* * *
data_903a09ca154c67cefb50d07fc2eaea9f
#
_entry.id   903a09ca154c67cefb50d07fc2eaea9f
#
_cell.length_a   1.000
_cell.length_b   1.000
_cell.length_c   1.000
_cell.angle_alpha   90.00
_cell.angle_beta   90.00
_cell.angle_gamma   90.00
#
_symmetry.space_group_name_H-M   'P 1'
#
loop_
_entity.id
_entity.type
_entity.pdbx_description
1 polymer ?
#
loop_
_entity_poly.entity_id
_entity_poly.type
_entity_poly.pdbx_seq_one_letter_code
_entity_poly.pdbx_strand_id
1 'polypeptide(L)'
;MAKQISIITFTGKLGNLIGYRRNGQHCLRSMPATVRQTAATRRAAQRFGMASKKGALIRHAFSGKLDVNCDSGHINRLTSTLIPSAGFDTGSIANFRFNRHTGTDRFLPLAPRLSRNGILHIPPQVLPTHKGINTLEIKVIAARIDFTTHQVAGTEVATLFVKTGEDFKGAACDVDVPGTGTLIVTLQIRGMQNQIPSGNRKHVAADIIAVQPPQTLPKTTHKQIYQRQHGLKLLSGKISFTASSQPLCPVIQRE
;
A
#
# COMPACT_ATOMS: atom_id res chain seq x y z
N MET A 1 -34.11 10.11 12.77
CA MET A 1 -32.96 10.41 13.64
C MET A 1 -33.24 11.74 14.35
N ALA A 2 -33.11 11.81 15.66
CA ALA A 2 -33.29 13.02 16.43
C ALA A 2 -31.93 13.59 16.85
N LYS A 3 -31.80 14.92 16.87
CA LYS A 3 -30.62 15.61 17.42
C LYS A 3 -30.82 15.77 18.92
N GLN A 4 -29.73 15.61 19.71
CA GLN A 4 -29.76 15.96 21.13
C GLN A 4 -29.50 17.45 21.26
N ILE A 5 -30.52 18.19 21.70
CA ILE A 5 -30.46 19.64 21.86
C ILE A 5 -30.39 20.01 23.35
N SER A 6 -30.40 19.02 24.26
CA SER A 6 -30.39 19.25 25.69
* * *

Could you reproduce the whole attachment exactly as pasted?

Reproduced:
data_903a09ca154c67cefb50d07fc2eaea9f
#
_entry.id   903a09ca154c67cefb50d07fc2eaea9f
#
_cell.length_a   1.000
_cell.length_b   1.000
_cell.length_c   1.000
_cell.angle_alpha   90.00
_cell.angle_beta   90.00
_cell.angle_gamma   90.00
#
_symmetry.space_group_name_H-M   'P 1'
#
loop_
_entity.id
_entity.type
_entity.pdbx_description
1 polymer ?
#
loop_
_entity_poly.entity_id
_entity_poly.type
_entity_poly.pdbx_seq_one_letter_code
_entity_poly.pdbx_strand_id
1 'polypeptide(L)'
;MAKQISIITFTGKLGNLIGYRRNGQHCLRSMPATVRQTAATRRAAQRFGMASKKGALIRHAFSGKLDVNCDSGHINRLTSTLIPSAGFDTGSIANFRFNRHTGTDRFLPLAPRLSRNGILHIPPQVLPTHKGINTLEIKVIAARIDFTTHQVAGTEVATLFVKTGEDFKGAACDVDVPGTGTLIVTLQIRGMQNQIPSGNRKHVAADIIAVQPPQTLPKTTHKQIYQRQHGLKLLSGKISFTASSQPLCPVIQRE
;
A
#
# COMPACT_ATOMS: atom_id res chain seq x y z
N MET A 1 -34.11 10.11 12.77
CA MET A 1 -32.96 10.41 13.64
C MET A 1 -33.24 11.74 14.35
N ALA A 2 -33.11 11.81 15.66
CA ALA A 2 -33.29 13.02 16.43
C ALA A 2 -31.93 13.59 16.85
N LYS A 3 -31.80 14.92 16.87
CA LYS A 3 -30.62 15.61 17.42
C LYS A 3 -30.82 15.77 18.92
N GLN A 4 -29.73 15.61 19.71
CA GLN A 4 -29.76 15.96 21.13
C GLN A 4 -29.50 17.45 21.26
N ILE A 5 -30.52 18.19 21.70
CA ILE A 5 -30.46 19.64 21.86
C ILE A 5 -30.39 20.01 23.35
N SER A 6 -30.40 19.02 24.26
CA SER A 6 -30.39 19.25 25.69